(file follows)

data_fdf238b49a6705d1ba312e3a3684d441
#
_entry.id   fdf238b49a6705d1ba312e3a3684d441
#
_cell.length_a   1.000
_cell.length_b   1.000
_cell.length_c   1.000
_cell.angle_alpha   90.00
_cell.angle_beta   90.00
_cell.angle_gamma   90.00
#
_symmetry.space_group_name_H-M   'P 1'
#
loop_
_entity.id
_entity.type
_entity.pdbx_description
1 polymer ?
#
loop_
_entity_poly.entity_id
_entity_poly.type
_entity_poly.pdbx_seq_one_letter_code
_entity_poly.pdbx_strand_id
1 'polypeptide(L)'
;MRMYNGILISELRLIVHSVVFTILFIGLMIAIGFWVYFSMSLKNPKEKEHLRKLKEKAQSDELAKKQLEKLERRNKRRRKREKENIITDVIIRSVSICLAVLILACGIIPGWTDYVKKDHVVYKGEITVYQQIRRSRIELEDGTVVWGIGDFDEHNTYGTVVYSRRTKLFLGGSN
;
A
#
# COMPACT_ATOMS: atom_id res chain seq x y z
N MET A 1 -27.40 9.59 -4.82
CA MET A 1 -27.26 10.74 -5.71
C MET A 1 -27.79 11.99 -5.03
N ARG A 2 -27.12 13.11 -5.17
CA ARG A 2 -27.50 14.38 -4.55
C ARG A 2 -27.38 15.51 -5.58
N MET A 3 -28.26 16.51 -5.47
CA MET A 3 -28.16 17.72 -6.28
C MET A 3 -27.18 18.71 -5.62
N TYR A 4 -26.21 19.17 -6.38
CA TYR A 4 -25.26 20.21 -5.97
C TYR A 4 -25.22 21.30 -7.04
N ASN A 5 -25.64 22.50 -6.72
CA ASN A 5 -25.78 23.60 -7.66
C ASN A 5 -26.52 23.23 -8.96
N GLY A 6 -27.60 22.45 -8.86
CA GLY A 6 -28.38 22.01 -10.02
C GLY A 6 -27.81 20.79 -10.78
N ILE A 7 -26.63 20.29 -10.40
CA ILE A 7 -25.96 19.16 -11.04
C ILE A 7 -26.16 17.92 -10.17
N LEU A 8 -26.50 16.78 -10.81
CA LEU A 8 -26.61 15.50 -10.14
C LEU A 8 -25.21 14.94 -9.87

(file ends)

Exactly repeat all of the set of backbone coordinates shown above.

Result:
data_fdf238b49a6705d1ba312e3a3684d441
#
_entry.id   fdf238b49a6705d1ba312e3a3684d441
#
_cell.length_a   1.000
_cell.length_b   1.000
_cell.length_c   1.000
_cell.angle_alpha   90.00
_cell.angle_beta   90.00
_cell.angle_gamma   90.00
#
_symmetry.space_group_name_H-M   'P 1'
#
loop_
_entity.id
_entity.type
_entity.pdbx_description
1 polymer ?
#
loop_
_entity_poly.entity_id
_entity_poly.type
_entity_poly.pdbx_seq_one_letter_code
_entity_poly.pdbx_strand_id
1 'polypeptide(L)'
;MRMYNGILISELRLIVHSVVFTILFIGLMIAIGFWVYFSMSLKNPKEKEHLRKLKEKAQSDELAKKQLEKLERRNKRRRKREKENIITDVIIRSVSICLAVLILACGIIPGWTDYVKKDHVVYKGEITVYQQIRRSRIELEDGTVVWGIGDFDEHNTYGTVVYSRRTKLFLGGSN
;
A
#
# COMPACT_ATOMS: atom_id res chain seq x y z
N MET A 1 -27.40 9.59 -4.82
CA MET A 1 -27.26 10.74 -5.71
C MET A 1 -27.79 11.99 -5.03
N ARG A 2 -27.12 13.11 -5.17
CA ARG A 2 -27.50 14.38 -4.55
C ARG A 2 -27.38 15.51 -5.58
N MET A 3 -28.26 16.51 -5.47
CA MET A 3 -28.16 17.72 -6.28
C MET A 3 -27.18 18.71 -5.62
N TYR A 4 -26.21 19.17 -6.38
CA TYR A 4 -25.26 20.21 -5.97
C TYR A 4 -25.22 21.30 -7.04
N ASN A 5 -25.64 22.50 -6.72
CA ASN A 5 -25.78 23.60 -7.66
C ASN A 5 -26.52 23.23 -8.96
N GLY A 6 -27.60 22.45 -8.86
CA GLY A 6 -28.38 22.01 -10.02
C GLY A 6 -27.81 20.79 -10.78
N ILE A 7 -26.63 20.29 -10.40
CA ILE A 7 -25.96 19.16 -11.04
C ILE A 7 -26.16 17.92 -10.17
N LEU A 8 -26.50 16.78 -10.81
CA LEU A 8 -26.61 15.50 -10.14
C LEU A 8 -25.21 14.94 -9.87